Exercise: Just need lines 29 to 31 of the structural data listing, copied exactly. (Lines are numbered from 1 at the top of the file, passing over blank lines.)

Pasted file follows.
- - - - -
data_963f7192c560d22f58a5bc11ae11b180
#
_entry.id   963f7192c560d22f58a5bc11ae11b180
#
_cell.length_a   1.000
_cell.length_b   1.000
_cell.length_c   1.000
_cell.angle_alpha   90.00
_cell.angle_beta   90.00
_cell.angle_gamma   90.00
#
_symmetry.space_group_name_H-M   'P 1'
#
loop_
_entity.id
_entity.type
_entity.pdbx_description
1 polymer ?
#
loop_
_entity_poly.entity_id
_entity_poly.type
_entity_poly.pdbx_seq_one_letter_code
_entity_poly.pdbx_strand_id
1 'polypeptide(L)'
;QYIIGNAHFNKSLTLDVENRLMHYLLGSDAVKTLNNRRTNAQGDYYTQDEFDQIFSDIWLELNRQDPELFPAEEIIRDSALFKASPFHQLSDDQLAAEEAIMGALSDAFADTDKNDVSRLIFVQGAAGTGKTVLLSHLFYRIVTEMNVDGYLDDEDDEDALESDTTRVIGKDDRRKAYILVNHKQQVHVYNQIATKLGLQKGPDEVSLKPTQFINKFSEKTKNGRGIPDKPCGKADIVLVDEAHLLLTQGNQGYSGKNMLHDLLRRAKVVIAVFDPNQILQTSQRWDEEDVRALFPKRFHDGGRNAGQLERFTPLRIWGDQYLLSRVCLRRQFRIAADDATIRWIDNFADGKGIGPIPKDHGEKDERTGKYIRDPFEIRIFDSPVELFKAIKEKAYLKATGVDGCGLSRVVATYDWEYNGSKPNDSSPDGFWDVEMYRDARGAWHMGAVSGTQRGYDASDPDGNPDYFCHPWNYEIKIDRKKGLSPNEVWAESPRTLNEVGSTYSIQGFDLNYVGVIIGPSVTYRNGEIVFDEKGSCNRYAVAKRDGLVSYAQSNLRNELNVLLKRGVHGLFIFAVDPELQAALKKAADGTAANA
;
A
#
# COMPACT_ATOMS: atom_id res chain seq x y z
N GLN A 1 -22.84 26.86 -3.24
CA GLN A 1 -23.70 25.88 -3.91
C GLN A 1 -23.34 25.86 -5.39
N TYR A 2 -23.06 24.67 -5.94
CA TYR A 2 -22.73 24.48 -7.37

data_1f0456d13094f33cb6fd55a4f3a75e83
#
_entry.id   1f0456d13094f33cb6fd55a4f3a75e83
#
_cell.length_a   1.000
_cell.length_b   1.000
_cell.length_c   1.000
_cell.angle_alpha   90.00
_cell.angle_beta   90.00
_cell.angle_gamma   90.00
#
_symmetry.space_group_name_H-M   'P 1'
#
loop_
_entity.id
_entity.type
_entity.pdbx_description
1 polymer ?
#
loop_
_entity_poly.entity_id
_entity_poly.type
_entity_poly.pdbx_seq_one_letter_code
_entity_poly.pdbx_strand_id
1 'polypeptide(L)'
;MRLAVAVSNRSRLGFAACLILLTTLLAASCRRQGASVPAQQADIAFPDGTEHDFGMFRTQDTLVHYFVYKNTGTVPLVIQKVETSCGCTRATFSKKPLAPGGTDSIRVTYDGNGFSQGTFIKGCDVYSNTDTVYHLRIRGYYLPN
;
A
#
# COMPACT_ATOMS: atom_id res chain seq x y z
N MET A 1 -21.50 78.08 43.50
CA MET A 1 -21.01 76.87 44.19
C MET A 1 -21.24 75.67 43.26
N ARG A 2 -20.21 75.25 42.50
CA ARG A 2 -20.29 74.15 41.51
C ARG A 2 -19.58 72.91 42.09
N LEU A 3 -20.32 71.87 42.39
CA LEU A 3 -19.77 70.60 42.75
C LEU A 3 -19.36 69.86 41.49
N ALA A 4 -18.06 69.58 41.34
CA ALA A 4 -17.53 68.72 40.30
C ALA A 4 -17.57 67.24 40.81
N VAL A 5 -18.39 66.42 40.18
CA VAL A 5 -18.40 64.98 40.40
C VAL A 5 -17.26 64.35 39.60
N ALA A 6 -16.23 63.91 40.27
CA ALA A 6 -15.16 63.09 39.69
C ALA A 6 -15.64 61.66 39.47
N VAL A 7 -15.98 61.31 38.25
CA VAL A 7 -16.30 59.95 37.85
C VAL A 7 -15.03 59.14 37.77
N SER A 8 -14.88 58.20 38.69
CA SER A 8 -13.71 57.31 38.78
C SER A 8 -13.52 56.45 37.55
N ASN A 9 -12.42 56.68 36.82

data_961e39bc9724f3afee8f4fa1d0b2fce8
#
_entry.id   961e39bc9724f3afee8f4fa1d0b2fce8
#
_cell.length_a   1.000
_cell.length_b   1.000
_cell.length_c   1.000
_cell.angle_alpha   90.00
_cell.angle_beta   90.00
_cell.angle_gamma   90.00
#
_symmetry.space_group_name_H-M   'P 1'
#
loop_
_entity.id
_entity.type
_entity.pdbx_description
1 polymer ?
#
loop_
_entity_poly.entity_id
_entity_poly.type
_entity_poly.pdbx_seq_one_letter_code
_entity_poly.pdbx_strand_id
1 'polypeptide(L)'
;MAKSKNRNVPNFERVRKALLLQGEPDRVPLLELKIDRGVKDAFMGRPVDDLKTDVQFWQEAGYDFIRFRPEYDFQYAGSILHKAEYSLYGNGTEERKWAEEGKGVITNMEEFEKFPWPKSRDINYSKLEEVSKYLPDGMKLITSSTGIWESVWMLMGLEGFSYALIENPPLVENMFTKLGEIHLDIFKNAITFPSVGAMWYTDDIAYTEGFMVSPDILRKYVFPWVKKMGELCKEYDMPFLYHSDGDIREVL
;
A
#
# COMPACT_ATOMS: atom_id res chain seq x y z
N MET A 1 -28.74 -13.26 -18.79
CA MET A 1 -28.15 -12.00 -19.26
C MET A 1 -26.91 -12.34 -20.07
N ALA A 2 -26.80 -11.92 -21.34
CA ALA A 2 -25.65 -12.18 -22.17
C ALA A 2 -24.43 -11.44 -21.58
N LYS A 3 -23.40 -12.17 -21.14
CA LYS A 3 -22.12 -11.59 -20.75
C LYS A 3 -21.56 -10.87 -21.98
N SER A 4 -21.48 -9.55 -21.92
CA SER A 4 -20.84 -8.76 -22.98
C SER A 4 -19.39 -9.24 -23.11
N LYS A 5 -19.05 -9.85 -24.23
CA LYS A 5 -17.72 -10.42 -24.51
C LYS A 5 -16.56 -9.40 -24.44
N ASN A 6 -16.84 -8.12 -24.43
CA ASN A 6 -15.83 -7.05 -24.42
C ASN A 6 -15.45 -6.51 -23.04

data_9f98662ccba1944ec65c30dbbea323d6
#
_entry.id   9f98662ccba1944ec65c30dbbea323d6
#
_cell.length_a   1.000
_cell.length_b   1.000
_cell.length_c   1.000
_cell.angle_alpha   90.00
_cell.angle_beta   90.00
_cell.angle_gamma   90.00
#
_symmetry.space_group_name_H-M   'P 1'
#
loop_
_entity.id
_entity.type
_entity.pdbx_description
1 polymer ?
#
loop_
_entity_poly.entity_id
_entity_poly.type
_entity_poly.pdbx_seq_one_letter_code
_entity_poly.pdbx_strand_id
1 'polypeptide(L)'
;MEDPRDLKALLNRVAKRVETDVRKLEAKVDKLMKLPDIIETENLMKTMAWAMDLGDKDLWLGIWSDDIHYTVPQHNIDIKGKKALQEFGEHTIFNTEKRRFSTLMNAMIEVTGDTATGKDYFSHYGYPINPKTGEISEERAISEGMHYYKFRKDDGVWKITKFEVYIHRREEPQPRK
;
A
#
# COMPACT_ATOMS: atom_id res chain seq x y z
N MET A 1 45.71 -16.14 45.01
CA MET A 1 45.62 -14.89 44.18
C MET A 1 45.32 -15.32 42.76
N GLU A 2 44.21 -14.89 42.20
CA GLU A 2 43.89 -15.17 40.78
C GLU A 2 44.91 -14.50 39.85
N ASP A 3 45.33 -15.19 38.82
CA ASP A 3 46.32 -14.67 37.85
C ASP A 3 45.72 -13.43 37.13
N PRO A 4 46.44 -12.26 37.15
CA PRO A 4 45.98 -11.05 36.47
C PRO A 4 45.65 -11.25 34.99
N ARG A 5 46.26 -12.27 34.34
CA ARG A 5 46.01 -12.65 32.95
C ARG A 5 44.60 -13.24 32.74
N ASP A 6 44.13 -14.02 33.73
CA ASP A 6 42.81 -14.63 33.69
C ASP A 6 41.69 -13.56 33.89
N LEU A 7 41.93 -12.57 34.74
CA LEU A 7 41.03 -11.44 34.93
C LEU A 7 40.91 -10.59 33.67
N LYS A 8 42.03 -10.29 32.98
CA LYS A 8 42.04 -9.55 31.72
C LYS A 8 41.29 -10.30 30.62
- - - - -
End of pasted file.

#
# COMPACT_ATOMS: atom_id res chain seq x y z
N GLN A 1 -22.84 26.86 -3.24